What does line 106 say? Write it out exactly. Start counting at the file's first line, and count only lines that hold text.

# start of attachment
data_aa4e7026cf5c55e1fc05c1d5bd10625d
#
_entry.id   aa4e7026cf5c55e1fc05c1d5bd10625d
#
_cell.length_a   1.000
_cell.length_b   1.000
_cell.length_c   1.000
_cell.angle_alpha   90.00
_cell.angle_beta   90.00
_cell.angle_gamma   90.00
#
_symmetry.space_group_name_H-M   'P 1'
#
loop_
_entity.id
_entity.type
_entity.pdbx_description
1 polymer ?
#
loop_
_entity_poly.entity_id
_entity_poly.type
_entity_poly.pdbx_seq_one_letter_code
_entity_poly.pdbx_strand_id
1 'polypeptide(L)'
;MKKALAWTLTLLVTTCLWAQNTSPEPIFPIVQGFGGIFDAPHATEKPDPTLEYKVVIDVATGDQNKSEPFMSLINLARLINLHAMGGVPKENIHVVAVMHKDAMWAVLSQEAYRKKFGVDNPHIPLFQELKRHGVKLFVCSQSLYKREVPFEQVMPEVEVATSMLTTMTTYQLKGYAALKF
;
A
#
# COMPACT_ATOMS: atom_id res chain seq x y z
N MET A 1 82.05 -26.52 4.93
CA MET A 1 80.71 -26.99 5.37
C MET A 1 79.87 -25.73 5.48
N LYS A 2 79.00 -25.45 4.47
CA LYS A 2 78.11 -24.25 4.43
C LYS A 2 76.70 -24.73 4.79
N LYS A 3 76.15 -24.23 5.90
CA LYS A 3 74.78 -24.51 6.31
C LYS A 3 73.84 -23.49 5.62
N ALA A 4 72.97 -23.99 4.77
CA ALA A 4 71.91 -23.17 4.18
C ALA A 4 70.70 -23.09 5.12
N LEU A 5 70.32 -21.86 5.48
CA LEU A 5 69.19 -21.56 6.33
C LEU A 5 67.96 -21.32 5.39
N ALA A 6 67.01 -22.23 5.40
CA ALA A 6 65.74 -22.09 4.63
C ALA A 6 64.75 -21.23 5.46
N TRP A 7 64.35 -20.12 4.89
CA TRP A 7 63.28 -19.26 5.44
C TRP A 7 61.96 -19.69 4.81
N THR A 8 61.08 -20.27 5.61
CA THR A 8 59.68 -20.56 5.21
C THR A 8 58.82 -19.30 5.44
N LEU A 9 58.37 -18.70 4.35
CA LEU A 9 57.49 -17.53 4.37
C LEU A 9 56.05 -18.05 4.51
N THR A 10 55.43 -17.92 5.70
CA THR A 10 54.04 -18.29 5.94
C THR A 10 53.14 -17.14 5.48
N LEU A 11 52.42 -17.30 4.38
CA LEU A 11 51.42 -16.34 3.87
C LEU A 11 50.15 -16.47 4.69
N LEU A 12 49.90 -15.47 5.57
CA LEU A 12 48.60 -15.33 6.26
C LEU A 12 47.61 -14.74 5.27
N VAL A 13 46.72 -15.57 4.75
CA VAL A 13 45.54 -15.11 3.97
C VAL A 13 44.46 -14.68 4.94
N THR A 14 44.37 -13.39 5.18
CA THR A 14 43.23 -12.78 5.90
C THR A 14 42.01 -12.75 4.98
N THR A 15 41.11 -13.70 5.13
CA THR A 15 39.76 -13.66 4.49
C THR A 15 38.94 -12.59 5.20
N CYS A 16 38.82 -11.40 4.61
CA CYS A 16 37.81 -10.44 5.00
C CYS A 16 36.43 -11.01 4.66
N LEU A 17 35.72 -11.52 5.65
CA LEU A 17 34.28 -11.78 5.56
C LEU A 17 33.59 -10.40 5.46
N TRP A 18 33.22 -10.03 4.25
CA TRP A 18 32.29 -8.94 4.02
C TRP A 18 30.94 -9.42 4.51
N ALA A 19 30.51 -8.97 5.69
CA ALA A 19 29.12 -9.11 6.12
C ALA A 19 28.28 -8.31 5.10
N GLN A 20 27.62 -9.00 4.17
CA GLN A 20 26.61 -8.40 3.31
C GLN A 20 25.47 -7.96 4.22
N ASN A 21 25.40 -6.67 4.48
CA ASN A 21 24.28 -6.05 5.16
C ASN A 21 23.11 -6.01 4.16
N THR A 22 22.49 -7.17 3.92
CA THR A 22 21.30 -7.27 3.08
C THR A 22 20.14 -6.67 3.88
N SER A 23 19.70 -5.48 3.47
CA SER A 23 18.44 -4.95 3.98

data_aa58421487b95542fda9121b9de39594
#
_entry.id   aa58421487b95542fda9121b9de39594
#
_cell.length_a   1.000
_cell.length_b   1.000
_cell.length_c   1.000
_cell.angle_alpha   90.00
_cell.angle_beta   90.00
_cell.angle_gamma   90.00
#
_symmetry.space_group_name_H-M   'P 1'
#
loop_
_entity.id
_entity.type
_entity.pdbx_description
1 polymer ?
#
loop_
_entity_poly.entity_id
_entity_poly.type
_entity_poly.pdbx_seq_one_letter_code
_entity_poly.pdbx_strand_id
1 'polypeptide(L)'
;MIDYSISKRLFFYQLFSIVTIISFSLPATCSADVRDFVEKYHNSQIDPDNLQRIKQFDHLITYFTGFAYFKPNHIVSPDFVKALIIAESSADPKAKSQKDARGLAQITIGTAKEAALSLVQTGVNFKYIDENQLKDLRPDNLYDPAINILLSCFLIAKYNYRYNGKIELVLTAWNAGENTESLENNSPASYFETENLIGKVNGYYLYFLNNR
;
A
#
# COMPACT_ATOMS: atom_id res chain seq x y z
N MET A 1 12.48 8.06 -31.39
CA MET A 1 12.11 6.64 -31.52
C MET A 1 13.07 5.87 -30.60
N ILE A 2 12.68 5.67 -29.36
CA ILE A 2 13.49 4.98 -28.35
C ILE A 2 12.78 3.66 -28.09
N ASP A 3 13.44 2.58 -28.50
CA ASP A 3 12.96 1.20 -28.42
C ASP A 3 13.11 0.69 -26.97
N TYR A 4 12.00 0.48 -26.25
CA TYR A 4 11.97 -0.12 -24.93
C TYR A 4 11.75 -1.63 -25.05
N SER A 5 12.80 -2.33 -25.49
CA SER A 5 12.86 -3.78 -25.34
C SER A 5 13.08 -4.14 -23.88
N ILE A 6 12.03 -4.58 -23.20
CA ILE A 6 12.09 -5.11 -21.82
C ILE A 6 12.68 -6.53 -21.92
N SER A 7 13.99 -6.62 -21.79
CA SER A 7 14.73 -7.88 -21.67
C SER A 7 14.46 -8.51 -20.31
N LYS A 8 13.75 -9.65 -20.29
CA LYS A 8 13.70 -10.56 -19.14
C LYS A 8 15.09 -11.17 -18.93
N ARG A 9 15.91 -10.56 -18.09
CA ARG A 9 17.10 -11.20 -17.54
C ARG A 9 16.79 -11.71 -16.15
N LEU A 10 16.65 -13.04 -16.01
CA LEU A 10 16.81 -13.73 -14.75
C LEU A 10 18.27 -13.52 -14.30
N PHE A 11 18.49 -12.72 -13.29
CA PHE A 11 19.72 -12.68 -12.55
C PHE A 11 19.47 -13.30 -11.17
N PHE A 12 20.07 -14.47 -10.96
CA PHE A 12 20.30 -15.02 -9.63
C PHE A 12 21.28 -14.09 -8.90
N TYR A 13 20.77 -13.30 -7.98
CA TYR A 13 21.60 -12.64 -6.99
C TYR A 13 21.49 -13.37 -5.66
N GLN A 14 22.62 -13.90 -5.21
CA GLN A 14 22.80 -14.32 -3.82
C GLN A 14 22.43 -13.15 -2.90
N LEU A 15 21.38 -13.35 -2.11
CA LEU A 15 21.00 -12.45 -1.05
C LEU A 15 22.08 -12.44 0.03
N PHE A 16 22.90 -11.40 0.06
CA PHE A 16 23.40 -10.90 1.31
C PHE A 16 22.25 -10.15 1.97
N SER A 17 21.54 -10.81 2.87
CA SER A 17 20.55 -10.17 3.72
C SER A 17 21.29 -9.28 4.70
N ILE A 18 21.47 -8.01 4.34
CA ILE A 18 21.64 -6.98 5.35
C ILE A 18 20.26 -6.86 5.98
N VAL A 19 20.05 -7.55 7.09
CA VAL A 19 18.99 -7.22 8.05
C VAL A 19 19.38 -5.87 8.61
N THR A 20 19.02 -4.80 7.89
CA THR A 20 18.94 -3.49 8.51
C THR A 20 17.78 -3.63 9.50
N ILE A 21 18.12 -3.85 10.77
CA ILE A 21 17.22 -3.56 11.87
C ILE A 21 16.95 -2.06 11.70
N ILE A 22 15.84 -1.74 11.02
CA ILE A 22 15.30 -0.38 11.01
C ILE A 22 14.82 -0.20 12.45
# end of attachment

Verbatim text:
_cell.angle_alpha   90.00